Dave Bittner: Right.
Joe Carrigan: And the people from Singapore's Technology Agency worked with OpenAI. They didn't just do this out of the blue. They told OpenAI what they were doing, so OpenAI knew about this. But they're not the only people out there with a natural language processing language generator.
Dave Bittner: Right.
Joe Carrigan: And it costs millions of dollars right now to train a model, but in the future, that will not be the case. So this is something we need to start thinking about now. How do we protect ourselves against these things? I say frequently email's terrible.
Dave Bittner: (Laughter).
Joe Carrigan: Because if I have an email address, I just put a server out there. Anybody can put anything in there.
Dave Bittner: Right.
Joe Carrigan: And that's - like, I can't think of another - aside from anonymous FTP, where you have to deliberately turn on the ability for people to upload things, I can't think of another system on the internet like that.
Dave Bittner: Yeah. It also strikes me that, because there are so widely available these data sets about all of us...
Joe Carrigan: Right.
Dave Bittner: ...You know, I could go to a data broker, and I'm sure I could find out all sorts of things about Joe Carrigan.
Joe Carrigan: Yeah.
Dave Bittner: Hobbies and interests and work history and all those sorts of things that could be plugged into some sort of automated system that could then weave together some sort of plausible-sounding message that seems like it was written just for you because, in a way, it was.
Joe Carrigan: Exactly. I don't see this becoming a big problem for phishing emails, right?
Dave Bittner: Yeah.
Joe Carrigan: Because of exactly what you just said. In order for these things to be effective, you have to feed the algorithm information about the target. But the fact that an AI model generates more effective spear-phishing emails, that's significant. Now, there does need to be further study on this. And both the people from OpenAI and Singapore Government Technology Agency agree that this is just a first bit of research on it. There's much more that needs to be done, but this is something we need to start thinking about right now.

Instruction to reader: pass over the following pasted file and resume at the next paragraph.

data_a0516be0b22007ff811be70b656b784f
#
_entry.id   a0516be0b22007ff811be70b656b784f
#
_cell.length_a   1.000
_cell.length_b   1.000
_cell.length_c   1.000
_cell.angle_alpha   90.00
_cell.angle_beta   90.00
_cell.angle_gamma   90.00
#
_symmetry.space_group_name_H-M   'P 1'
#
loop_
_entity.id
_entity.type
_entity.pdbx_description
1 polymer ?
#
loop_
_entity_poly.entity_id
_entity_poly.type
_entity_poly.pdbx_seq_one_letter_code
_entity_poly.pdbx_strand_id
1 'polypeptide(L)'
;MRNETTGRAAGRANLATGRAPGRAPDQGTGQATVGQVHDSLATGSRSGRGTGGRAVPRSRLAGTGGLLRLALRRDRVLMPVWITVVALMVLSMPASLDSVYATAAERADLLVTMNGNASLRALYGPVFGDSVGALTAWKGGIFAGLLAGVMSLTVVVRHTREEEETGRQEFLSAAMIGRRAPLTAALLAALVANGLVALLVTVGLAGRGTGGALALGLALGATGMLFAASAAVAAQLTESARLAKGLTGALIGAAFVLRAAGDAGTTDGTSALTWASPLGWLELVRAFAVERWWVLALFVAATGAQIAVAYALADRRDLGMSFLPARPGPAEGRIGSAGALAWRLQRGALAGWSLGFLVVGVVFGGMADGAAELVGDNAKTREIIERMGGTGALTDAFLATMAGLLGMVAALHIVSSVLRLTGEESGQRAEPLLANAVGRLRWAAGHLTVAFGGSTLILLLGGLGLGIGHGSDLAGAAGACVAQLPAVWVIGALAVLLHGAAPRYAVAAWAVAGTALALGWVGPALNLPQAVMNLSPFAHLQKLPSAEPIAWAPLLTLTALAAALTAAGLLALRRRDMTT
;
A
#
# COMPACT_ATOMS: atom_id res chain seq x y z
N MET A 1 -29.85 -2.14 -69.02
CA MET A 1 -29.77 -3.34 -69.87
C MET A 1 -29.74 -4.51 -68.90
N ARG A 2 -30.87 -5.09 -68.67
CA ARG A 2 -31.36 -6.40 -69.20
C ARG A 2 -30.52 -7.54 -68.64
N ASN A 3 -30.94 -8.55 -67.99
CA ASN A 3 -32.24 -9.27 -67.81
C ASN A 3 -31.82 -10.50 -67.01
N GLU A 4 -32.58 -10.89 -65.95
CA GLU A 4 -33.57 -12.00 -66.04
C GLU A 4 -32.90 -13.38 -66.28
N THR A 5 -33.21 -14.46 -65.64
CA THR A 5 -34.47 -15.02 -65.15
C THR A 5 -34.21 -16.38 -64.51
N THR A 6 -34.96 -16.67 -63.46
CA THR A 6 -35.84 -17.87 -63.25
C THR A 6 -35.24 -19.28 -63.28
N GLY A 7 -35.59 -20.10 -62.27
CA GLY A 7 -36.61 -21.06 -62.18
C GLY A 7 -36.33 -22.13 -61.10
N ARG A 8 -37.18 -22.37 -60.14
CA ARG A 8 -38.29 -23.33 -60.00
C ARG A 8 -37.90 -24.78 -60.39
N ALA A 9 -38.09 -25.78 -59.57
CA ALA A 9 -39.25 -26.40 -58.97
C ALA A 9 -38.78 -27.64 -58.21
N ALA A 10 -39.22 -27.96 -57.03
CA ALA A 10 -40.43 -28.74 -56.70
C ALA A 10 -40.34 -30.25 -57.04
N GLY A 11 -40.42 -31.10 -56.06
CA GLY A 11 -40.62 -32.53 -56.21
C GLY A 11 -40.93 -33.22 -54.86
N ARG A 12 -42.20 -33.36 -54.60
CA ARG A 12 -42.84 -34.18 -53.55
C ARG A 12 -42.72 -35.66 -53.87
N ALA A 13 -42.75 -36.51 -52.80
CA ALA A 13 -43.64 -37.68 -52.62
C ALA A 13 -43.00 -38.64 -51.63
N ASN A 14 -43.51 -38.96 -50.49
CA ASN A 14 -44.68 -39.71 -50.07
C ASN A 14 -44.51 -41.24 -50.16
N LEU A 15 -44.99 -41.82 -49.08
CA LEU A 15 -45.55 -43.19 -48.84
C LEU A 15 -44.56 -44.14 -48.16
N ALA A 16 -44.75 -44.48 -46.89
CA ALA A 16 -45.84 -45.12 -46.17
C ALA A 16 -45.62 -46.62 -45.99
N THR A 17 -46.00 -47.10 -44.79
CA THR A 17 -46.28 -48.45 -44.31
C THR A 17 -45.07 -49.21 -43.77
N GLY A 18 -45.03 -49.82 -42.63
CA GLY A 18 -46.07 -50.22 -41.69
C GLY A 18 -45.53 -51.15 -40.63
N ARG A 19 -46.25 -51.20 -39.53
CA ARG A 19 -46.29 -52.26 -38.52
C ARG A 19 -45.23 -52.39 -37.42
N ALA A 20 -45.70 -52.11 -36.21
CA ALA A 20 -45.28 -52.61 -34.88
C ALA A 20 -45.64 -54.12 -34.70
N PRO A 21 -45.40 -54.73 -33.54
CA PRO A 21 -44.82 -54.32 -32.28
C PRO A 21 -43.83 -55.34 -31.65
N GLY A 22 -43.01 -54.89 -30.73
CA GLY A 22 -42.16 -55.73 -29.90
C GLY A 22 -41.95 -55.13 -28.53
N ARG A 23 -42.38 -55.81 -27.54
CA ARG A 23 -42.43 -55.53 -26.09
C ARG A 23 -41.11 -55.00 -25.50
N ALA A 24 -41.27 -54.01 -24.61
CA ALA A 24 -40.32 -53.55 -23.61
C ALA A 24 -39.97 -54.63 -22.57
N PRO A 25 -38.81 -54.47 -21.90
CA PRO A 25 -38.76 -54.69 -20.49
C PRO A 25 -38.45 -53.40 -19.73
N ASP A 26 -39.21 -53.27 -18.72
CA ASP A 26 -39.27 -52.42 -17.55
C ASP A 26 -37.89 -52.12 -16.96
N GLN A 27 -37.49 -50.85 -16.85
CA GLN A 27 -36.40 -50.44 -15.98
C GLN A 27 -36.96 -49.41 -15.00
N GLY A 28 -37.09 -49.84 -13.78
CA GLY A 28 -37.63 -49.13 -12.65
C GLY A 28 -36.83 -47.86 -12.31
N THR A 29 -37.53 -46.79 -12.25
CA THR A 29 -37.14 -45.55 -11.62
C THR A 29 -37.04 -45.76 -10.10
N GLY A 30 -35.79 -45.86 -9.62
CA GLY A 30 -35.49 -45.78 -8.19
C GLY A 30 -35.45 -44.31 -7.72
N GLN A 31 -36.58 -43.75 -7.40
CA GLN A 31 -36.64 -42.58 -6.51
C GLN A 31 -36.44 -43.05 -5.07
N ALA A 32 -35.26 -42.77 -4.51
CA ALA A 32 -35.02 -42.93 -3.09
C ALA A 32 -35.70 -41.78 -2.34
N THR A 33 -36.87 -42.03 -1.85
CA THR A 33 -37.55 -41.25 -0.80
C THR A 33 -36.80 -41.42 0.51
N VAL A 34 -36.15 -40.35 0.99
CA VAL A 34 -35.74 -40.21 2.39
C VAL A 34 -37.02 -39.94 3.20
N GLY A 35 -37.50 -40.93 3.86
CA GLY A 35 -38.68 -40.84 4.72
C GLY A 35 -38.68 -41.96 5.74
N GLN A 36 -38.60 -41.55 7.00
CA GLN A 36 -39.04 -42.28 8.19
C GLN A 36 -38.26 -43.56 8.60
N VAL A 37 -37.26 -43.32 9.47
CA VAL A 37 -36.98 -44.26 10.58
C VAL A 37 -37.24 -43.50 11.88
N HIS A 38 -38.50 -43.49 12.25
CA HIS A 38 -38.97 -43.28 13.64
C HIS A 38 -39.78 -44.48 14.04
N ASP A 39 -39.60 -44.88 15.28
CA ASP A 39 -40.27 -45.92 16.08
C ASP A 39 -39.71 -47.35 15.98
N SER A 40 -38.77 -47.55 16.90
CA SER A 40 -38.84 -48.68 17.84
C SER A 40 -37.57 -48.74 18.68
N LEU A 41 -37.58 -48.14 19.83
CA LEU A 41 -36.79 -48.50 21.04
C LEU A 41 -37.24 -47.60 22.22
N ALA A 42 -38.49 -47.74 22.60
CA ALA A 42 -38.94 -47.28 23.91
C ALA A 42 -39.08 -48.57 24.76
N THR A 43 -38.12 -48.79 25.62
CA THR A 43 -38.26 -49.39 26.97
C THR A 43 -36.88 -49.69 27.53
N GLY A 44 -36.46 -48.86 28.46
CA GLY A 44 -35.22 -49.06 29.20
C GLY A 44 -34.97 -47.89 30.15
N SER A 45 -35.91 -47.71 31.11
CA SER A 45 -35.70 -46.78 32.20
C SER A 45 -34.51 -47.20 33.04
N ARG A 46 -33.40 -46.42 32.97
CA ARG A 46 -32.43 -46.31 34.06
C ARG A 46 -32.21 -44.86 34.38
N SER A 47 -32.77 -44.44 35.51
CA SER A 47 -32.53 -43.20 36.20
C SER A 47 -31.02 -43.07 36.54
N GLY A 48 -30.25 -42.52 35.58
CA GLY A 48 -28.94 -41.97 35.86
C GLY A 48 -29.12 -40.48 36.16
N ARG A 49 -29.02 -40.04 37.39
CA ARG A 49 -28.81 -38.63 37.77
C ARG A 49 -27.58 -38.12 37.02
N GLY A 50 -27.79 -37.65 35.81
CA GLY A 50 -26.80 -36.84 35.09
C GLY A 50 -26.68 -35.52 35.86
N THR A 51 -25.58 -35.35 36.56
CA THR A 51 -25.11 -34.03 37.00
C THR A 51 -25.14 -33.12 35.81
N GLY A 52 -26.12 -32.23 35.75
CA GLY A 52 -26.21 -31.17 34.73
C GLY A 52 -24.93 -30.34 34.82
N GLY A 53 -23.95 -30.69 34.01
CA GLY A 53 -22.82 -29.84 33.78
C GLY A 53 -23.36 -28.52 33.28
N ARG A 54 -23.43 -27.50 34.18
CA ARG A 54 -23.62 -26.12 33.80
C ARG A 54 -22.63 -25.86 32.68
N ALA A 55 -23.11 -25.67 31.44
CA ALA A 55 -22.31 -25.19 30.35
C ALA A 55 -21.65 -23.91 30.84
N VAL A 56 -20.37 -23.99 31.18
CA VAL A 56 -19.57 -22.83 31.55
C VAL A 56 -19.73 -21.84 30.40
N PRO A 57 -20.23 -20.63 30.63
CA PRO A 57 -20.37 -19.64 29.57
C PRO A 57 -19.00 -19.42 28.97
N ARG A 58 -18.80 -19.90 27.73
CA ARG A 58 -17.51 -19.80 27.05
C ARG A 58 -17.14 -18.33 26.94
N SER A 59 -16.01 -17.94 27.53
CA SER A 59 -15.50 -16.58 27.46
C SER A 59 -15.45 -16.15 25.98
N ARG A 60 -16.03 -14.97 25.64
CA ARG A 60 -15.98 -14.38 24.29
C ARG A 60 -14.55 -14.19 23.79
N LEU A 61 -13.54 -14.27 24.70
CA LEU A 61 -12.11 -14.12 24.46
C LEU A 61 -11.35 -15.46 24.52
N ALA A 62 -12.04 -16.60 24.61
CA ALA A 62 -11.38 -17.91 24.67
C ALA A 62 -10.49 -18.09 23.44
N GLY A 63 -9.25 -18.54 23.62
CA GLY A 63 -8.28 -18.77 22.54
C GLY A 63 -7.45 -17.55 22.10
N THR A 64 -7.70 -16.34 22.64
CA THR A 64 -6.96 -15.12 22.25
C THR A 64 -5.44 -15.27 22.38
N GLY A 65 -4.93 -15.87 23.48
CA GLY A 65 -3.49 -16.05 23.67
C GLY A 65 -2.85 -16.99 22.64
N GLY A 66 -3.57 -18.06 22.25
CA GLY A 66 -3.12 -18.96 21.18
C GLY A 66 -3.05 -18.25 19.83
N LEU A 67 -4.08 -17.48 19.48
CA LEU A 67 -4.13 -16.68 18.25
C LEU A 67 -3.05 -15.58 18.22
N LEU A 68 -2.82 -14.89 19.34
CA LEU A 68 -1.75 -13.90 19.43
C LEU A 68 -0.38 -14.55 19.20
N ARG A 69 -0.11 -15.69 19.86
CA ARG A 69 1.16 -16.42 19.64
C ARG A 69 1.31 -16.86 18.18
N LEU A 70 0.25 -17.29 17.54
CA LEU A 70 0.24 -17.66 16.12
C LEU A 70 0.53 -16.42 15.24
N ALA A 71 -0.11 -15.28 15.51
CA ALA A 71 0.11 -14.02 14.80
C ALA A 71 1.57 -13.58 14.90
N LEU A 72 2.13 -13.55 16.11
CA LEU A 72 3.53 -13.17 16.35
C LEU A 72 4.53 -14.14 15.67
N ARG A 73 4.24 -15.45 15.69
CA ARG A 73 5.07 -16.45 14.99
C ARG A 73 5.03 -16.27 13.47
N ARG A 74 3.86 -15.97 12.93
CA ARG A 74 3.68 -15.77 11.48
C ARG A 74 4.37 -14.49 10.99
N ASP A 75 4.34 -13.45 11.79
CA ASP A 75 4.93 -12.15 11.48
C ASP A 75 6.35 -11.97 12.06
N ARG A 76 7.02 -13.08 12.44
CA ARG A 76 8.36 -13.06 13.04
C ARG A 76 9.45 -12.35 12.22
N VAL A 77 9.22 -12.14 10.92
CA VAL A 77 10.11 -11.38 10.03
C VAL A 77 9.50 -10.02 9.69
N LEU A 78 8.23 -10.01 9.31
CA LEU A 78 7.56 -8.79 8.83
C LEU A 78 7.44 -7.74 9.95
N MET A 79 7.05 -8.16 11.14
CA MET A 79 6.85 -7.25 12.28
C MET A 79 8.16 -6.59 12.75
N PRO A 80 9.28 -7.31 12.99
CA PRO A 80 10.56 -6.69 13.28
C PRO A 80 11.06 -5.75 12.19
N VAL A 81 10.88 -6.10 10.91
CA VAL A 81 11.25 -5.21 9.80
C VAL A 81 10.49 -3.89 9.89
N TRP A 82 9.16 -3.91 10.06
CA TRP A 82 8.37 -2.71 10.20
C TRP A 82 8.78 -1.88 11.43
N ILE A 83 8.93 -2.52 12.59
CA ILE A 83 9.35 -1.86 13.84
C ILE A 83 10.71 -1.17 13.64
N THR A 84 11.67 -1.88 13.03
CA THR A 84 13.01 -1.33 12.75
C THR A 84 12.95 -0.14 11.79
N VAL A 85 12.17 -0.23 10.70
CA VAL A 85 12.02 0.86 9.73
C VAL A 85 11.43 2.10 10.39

Dave Bittner: Yeah. Yeah. Interesting. Fascinating. I mean, the business case - if your - if the cost for buying that information from data brokers or, you know - I mean, heck, it's out there on the dark web also. You can download...
Joe Carrigan: Right. It's on LinkedIn, right?
Dave Bittner: Yeah. Yeah, right. So if the cost of doing that is low enough and you combine that with the low price of using one of these AI-systems-as-a-service...
Joe Carrigan: Right.
Dave Bittner: ...If your profits from that are high enough, then it makes sense to go in this direction.
Joe Carrigan: Absolutely.
Dave Bittner: Yeah. All right. Well, Joe Carrigan, thanks for joining us.
Joe Carrigan: My pleasure, Dave.
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Dave Bittner: And that's the CyberWire. For links to all of today's stories, check out our Daily Briefing at thecyberwire.com. The CyberWire podcast is proudly produced in Maryland out of the startup studios of DataTribe, where they're co-building the next generation of cybersecurity teams and technologies. Our amazing CyberWire team is Elliott Peltzman, Tre Hester, Puru Prakash, Justin Sabie, Tim Nodar, Joe Carrigan, Carole Theriault, Ben Yelin, Nick Veliky, Gina Johnson, Bennett Moe, Chris Russell, John Petrik, Jennifer Eiben, Rick Howard, Peter Kilpe, and I'm Dave Bittner. Thanks for listening. We'll see you back here tomorrow.